SAM Guide to Field Recording

Field recording is the practice of recording outside of the studio environment; alternatively called phonography (an audio analogue to photography). It is a growing area, emerging from artists/engineers using portable, often more rugged equipment derived from the broadcast environment to record their surroundings.

Why do people record their own environments?

I started having these experiences, I would be somewhere, and the everyday sounds suddenly seemed as interesting to me as the sounds of any music I could hear inside the concert hall. They just seemed so rich that I wanted to document moments of listening. I came to regard the act of listening as a way of making music. I regarded it as a creative activity – finding music in the environment around me.

Bill Fontana, Pascal Wyse interview, The Guardian, 15 April 2010


There are many different ways in which recordings can be presented. Some can be heard as pieces in their own right, others are processed electronically (or even physically and re-recorded) or extra instruments are added. Recordings can be mixed and edited together to create collages of sounds (for more information on the history of this practice see musique concrète).

Reproductions of recordings can have different effects, for example, Chris Watson’s Whispering in the Leaves uses recordings spread over 80 speakers spaced throughout an area to re-create many localised sounds to create an entire sonic environment, taking the sounds of the Amazonian rainforest into a different place.

Others can be used to subvert existing environments, creating sonic surroundings which would not usually be expected within that particular space.


Input devices

In order to record sound, some kind of device which can measure vibration and turn it into an electrical signal is required:


Microphones consist of a diaphragm which moves along with incoming vibrations through the air. This movement is in turn turned into an electrical signal, which usually needs to be amplified to maintain a suitable recording level.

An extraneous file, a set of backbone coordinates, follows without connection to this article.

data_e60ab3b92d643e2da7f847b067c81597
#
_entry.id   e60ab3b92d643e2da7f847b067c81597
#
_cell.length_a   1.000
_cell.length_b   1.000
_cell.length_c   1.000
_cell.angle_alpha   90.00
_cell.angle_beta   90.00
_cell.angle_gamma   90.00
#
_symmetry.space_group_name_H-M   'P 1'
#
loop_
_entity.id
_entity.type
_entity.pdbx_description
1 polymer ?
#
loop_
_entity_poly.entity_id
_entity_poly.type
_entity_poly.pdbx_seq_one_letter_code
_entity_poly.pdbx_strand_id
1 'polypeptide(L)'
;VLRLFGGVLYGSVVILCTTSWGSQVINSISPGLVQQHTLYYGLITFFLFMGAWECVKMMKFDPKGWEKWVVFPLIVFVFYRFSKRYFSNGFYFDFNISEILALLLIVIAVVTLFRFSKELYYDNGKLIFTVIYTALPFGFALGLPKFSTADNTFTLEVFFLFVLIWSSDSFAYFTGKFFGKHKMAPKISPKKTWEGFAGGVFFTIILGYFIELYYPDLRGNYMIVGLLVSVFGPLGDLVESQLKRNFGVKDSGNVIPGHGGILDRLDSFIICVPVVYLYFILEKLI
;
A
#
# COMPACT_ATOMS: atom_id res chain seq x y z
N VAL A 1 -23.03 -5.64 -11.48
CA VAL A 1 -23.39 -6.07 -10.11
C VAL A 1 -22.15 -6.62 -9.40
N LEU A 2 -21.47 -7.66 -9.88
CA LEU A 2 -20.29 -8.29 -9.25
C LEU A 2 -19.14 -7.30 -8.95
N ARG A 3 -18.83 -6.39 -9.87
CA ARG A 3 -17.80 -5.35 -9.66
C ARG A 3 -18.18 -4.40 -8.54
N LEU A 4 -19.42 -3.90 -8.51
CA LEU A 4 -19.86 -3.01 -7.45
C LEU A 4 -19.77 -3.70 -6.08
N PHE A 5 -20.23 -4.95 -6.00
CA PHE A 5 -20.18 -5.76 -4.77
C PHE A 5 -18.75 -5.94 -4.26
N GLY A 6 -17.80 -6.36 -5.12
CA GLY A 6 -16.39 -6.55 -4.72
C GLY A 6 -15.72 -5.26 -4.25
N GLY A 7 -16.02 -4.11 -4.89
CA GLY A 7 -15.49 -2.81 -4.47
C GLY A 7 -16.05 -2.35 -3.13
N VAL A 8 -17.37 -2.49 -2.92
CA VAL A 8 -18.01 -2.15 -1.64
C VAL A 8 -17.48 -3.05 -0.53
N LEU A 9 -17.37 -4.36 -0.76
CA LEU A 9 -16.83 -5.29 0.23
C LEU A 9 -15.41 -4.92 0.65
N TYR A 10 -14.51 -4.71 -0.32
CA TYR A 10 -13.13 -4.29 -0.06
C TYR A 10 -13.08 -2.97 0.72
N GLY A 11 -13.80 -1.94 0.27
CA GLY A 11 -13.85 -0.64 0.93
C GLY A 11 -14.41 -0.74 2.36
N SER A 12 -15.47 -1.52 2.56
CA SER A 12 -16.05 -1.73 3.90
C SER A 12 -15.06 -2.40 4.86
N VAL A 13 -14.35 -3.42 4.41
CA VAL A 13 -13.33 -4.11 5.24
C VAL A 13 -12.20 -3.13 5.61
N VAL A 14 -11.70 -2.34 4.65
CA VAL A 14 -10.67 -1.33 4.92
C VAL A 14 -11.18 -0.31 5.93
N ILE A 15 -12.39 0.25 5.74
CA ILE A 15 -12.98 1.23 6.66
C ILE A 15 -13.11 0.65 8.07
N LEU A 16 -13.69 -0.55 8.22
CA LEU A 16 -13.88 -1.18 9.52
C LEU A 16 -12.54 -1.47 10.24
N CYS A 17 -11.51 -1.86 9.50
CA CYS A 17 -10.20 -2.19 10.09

Different types of microphones have different properties. The most accurate results can be achieved with condenser microphones, which require their own power source.

Directivity is also important for selecting a microphone – this is the pattern in which microphones pick up sound. With a more directional microphone (for example a ‘shotgun’ microphone), sounds from one direction are picked up more strongly than others, however they are susceptible to the proximity effect, which alters low frequencies, depending on how far a source is from the microphone.

Microphone directivity can be even further increased, effectively letting the recordist ‘zoom in’ on a source using parabolic reflectors. It’s quite easy to make (or find) a parabola, objects such as old satellite dishes will do, although professional solutions will probably be lighter and more reflective. Ron Ward’s article from the Wildlife Sound Recording Society goes into more detail on parabolic microphone techniques (he also made dishes).

Directional microphones in pairs can also be used to create stereo recordings, in order to create a realistic image across two loudspeakers or headphones. The most straightforward technique is probably ‘XY’ stereo where two ‘cardioid’ (see directivity link) microphones are placed at 90 degrees to one another, as close together as possible.  The stereo effect is achieved by each microphone picking up the same signal, however, due to their directivity pattern, they will be pick up a sound source on one microphone more than the other depending its location. The DPA site has more information on other stereo techniques.

Binaural recording is a way of making spatially realistic recordings for headphone listening. Omnidirectional microphones (which pick up sound equally from all directions) are mounted at either side of the recordist’s (or alternatively a dummy) head. This means the sound waves will reflect off and around the recordist’s head, just as they would for the listener, creating an effect as if they are actually there. It does, however, mean that the reproduction sources (speakers or headphones) would also need to be in the same place. Binaural microphones can be made quite easily and cheaply and give good results. For more links see here.